Above is a photo of a wonderful lunch I had on Saturday: smocked mackerel and boiled new potatoes with sour cream. Does that sound good to you? It tasted wonderful to me. But it saddens me to admit that few Americans my age would go for this repast.

This lunch got me thinking about how we develop food preferences. I love all things brined, pickled, smoked and fermented: fish, pickles, sauerkraut, kefir, and so on. I was weaned—almost literally!—on this stuff. In Russia, infants were given kefir instead of formula. I gave up pickles for potato chips after coming to the U.S. You don’t want to be the kid who eats weird crap when you’re nine, you know. In my late teens and early 20s, however, I rediscovered Russian food. It’s cool to be all diverse and multiculti when you’re in college! One taste of fatty, luscious smoked mackerel and I never looked back. On the other hand, I also love food that no one had ever heard of when I was growing up, and that my parents still won’t consider eating: sashimi, curries, tofu, etc.

Now, my boyfriend, who immigrated to the U.S. in his teens, has far more Soviet tastes that I do. Last week, he asked me to cook some buckwheat. “We could have it with kotleti,” he said. “Or hot dogs.”


Kotleti are pan-fried meat patties, kind of like burgers but served without the bun. They’re the weekday staple of Russian households, the Soviet equivalent of sloppy joes. Hot dogs, always boiled, never grilled, are another go-to Soviet protein.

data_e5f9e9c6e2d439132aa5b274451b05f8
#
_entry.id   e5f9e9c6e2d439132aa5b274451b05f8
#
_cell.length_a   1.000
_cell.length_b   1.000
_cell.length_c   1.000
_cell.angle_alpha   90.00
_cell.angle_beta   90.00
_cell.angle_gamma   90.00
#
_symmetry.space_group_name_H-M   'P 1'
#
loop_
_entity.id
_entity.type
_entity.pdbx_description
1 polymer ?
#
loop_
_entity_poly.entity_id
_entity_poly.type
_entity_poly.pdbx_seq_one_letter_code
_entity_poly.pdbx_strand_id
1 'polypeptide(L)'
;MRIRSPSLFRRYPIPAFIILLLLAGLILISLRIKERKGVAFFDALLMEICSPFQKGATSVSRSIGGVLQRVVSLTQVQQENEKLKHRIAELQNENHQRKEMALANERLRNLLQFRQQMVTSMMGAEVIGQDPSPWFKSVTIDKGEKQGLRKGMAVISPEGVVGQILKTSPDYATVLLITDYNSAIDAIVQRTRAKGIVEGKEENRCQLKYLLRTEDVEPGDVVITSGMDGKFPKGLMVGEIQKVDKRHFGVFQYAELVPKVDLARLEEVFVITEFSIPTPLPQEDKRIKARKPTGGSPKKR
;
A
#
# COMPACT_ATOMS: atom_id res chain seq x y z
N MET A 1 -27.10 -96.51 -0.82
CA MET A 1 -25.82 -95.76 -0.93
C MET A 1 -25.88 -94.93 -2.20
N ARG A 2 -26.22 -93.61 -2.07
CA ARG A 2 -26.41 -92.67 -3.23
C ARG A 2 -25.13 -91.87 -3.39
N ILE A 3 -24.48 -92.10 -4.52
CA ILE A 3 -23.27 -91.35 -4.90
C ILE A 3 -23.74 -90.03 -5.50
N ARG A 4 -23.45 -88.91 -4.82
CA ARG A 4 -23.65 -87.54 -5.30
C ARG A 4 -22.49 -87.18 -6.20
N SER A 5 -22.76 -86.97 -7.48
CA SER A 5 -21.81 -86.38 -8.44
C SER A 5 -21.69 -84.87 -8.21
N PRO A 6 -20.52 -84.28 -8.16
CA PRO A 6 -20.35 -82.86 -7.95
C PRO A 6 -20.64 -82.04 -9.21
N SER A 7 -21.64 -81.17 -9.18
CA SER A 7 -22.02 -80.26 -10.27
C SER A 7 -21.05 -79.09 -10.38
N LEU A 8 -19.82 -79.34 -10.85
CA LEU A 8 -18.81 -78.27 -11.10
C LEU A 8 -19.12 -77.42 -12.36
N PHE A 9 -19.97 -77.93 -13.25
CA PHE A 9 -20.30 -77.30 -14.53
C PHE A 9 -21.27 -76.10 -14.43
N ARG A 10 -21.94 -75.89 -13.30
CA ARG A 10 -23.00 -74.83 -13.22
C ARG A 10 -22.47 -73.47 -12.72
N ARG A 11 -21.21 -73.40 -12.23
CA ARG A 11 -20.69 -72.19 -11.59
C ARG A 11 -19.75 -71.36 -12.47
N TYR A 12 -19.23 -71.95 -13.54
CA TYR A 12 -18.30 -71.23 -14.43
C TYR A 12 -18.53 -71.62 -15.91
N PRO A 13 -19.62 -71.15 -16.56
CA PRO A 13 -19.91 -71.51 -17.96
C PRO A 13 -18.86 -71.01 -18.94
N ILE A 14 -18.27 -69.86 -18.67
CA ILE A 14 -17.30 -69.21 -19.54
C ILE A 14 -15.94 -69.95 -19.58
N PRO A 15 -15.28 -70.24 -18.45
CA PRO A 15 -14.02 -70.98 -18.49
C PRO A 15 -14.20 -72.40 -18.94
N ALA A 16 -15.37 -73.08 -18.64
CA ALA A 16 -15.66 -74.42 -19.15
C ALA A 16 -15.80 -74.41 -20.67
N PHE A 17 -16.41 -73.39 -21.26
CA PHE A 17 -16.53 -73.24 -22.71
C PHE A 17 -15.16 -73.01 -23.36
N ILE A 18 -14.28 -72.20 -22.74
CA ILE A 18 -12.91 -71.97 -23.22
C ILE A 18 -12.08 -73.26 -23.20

When I sing praises to the foods of my childhood, I don't mean boiled potatoes, hot dogs and kotleti. This is the kind of food I never, ever crave. And if I were to make this stuff, I would cook a “gourmet,” Epicurious-ized version. Buckwheat with chicken stock, dried mushrooms and caramelized shallots. Kotleti with panko breadcrumbs and Indian spices or something. And hot dogs—well... I just don’t have much to say about hot dogs.

So when I heard the boyfriend’s request, I put on what I call my PR face—the look spokespeople have during news conferences. Open, fake-friendly and willing to answer questions—to a limit. “Sure,” I said. “I could do that.” Shallots, dried mushrooms and panko are on my shopping list.

Tuesday, April 08, 2008

Grocery Tour: Parthenon Foods and Deli

This is the second stop of my Milwaukee-area Eastern European grocery tour (the first installment is here). Parthenon Foods is not a Russian grocery store—it’s owned by Greek immigrants—-but it sells all the usual Eastern European goodies, as well as lots of Mediterannean and Middle Eastern items.

It may look like a rundown quickie mart from the outside, but this store has an excellent selection and very friendly, if sometimes overbearing, service. The isles are cramped with stuff (jars of picked vegetables and souvenir plates by the register, bags of spices and rice everywhere), so be careful when maneuvering your way through the store—you may knock something over.